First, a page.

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By
Reuters
Published
Oct 26, 2015
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Sanofi's new CEO set to deliver revival plan after falling sales

By
Reuters
Published
Oct 26, 2015

Sanofi's new chief executive is expected to show how he aims to get France's most valuable company back on track, after being hit by lagging diabetes sales and boardroom rows, when he presents his five-year strategic plan on Nov. 6.

Previously in charge of Germany's Bayer HealthCare, Olivier Brandicourt, 59, took the helm of the drugmaker in April, six months after the sacking of predecessor Chris Viehbacher who had clashed with the board over strategy and complaints of failing to communicate adequately.

Sanofi


Brandicourt will also have to meet shareholder demands for the company to remain diversified while controlling costs and keeping a look-out for acquisitions.

Most immediately Sanofi faces growing competition in the treatment of diabetes, especially in the United States, the world's biggest pharmaceutical market.

The company warned in April that sales in its diabetes division, one of its major revenue and profit earners, would fall this year.

And Toujeo, a next-generation insulin launched at the end of March in the U.S to follow patent-expiring blockbuster Lantus, is still expected to weigh on costs.

The company also has other strategic commercial launches it needs to succeed with, such as an anti-cholesterol drug, Praluent, which has recently secured approval in the U.S and the European Union, and dupilumab, a monoclonal antibody designed for the treatment of skin diseases and asthma.

Industry analysts believe that still gives Brandicourt scope to cut costs and to refuel the drug pipeline using a balance sheet that is stronger than many European rivals.

While investors will be invited to a day of presentations in Paris on Nov 6, some details could emerge as soon as this week when Sanofi publishes third-quarter results on Thursday.

"We see upside potential from new CEO Brandicourt's first strategic update, for which market expectations remain moderate but which could bring potential cost savings in the new, simpler organisation," Morgan Stanley analysts said in a recent research note.

In July, Sanofi announced a simplified structure from next January built around five global business units (GBU).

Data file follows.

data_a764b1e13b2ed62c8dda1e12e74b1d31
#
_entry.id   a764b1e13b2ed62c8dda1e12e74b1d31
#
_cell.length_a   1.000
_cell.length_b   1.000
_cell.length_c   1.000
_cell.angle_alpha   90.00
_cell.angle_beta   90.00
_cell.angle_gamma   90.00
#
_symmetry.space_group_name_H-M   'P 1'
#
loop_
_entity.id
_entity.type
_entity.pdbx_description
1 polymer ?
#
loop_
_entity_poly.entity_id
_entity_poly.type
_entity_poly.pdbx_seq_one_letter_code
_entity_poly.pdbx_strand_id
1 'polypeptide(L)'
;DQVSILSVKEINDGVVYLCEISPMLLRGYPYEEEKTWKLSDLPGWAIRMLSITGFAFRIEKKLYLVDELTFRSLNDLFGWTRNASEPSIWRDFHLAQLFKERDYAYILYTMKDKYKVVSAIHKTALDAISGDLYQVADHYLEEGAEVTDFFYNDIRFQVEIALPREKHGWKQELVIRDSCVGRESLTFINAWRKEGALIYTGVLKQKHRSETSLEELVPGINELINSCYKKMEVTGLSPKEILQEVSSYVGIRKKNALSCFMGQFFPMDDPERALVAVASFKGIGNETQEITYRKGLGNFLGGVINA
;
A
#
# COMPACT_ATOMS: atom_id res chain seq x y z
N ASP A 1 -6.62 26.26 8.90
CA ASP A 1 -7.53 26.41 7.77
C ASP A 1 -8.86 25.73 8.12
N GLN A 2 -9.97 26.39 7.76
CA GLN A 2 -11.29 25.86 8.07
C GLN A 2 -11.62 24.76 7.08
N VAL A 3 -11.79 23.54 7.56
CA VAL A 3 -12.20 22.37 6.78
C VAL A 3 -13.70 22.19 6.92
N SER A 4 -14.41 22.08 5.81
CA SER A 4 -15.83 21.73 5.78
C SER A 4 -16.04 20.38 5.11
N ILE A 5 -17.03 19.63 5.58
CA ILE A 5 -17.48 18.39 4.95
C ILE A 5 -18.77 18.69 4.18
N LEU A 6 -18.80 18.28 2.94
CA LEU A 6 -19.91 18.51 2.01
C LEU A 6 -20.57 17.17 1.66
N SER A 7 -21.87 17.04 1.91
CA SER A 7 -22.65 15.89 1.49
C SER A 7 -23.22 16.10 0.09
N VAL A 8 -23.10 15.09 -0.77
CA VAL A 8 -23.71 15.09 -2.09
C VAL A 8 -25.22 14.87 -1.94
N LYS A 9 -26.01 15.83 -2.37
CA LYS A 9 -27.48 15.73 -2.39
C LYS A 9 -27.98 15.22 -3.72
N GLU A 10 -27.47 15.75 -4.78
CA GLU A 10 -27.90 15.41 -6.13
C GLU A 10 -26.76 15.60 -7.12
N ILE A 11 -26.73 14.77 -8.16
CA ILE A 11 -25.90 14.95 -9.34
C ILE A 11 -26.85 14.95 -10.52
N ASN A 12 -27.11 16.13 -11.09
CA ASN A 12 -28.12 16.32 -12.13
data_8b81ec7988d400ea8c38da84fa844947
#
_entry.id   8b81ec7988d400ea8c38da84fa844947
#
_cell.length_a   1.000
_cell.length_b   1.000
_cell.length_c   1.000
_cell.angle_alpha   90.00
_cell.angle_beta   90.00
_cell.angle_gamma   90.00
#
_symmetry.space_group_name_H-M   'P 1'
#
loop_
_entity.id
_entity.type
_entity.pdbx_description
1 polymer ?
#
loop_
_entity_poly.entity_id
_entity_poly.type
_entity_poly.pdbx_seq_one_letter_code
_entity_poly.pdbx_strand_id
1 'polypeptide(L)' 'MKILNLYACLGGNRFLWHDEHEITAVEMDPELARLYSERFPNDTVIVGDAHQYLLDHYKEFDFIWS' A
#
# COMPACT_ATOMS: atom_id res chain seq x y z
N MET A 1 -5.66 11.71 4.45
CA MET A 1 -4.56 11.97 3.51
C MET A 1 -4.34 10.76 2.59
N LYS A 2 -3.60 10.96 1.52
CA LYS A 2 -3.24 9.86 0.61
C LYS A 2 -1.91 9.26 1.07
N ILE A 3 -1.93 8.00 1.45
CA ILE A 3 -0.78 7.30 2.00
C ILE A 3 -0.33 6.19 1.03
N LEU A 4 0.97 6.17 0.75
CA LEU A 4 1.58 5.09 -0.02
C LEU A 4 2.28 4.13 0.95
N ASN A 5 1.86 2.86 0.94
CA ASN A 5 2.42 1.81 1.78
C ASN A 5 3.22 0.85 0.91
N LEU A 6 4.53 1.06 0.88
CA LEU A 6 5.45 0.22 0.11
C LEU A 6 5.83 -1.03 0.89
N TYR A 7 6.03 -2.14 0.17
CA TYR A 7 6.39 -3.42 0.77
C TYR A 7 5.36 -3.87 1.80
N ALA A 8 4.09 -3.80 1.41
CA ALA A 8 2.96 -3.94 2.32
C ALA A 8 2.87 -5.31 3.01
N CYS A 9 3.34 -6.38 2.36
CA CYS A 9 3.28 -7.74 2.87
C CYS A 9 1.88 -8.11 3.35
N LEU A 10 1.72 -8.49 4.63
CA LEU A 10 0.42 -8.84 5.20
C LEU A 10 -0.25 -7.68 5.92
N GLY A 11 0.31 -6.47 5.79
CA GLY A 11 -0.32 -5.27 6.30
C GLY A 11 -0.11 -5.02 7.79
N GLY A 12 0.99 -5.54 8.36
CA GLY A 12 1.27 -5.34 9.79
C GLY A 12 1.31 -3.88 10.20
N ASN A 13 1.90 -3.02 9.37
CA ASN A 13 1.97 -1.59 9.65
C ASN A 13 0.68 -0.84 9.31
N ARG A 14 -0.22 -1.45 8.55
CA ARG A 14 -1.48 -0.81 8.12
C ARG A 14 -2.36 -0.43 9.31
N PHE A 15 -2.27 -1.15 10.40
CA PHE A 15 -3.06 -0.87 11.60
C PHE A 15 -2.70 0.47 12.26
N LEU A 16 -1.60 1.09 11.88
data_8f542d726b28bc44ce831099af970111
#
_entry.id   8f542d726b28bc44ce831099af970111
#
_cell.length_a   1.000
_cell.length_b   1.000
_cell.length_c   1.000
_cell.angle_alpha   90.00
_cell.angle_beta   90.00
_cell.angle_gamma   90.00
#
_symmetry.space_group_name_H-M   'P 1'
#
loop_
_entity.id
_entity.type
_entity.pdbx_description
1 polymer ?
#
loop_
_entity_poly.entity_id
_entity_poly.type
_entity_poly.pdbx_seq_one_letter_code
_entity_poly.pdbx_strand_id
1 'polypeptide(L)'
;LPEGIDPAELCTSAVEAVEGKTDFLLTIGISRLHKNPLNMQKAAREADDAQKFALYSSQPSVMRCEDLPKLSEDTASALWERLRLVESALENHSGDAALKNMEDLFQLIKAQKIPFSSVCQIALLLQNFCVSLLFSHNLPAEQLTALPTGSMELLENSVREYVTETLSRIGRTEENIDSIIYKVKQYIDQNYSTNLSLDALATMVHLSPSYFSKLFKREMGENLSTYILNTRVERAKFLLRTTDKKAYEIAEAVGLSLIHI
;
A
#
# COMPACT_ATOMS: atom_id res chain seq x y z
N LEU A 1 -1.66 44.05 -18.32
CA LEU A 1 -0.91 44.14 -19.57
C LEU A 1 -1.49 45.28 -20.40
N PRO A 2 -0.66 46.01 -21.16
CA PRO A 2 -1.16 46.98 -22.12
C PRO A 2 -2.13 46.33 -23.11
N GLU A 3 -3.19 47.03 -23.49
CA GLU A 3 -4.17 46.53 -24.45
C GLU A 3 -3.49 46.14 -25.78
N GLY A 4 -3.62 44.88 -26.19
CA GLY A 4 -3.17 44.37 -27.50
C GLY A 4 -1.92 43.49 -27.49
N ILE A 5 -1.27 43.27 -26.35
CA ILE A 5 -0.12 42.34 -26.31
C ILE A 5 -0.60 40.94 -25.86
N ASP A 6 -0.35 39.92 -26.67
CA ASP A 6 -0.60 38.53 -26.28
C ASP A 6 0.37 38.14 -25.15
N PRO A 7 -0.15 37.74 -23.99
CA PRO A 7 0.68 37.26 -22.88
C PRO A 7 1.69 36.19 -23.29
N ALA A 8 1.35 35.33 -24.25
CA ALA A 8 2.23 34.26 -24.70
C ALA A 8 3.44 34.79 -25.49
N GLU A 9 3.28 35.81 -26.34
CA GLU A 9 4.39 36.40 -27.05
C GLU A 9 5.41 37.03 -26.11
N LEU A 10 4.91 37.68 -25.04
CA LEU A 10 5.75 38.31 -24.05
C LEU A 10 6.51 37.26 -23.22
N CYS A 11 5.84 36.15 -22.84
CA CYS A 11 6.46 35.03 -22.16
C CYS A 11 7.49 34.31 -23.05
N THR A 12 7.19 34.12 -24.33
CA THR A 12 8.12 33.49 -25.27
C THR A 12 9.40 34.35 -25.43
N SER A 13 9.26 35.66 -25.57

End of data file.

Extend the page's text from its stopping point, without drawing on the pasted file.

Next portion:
"If the company still wants to remain diversified, the model needs to be agile," said Vincent Genet, a partner with consulting firm Alcimed, citing the need for more effort to cut costs and simplify operations in the group's divisions.

The company is also hoping to clinch a deal with unions to boost productivity at its French plants by 20-25 percent over three years, union sources told Reuters on Oct 7.

"A 5 percent cost trim could boost 2017 earnings per share by 11 percent and by 8 percent over 2017-21," Morgan Stanley said. In 2014, Sanofi reported "business" earnings per share, which stripes amortisation, impairment and other costs, of 5.2 euros.

Shares in Sanofi are up around 21 percent so far this year compared with a 14 percent rise in the Stoxx 600 Europe Health Care sector index.

ACQUISITIONS, ASSET SALES

Morgan Stanley analysts also say the group has the capacity to raise total debt of up to $40 billion for possible acquisitions, four years after buying Genzyme - a Massachusetts-based company which focuses on rare diseases like multiple sclerosis - for $20.1 billion.

"Should Sanofi use this firepower to buy a company close to current multiples, we calculate that a theoretical earnings per share accretion of around 20 percent ... in around five years", they said.

"We expect ... Brandicourt to elaborate on how and which types of deals could be done, and envisage a continuation of company's current strategy of mid-size acquisitions rather than one larger acquisition," they added.

But so far, Brandicourt has kept investors guessing about his exact intentions.

During Sanofi's general meeting in May he said the company needed to remain competitive in the areas where it "can and must win" and pledged Sanofi would maintain a broad product portfolio whereas other European competitors such as Switzerland's Roche or Denmark's Novo Nordisk have chosen to specialise.

Brandicourt also said he would meet with Sanofi's main shareholders - led by French cosmetic giant L'Oreal with a 9 percent stake.

L'Oreal has said on numerous occasions it considers its holding in Sanofi to be solely "financial".

And analysts say while the company wants to remain diversified management could yet decide to sell some non-core businesses such as generics or animal health to help fund expansion in other areas such as oncology, where Sanofi has teamed up with U.S Regeneron.

When working at both Pfizer and at Bayer Brandicourt managed a number of divestments which analysts have described in the past as successful, including Pfizer's sale of animal health unit Zoetis as well as Bayer's blood glucose monitoring business.

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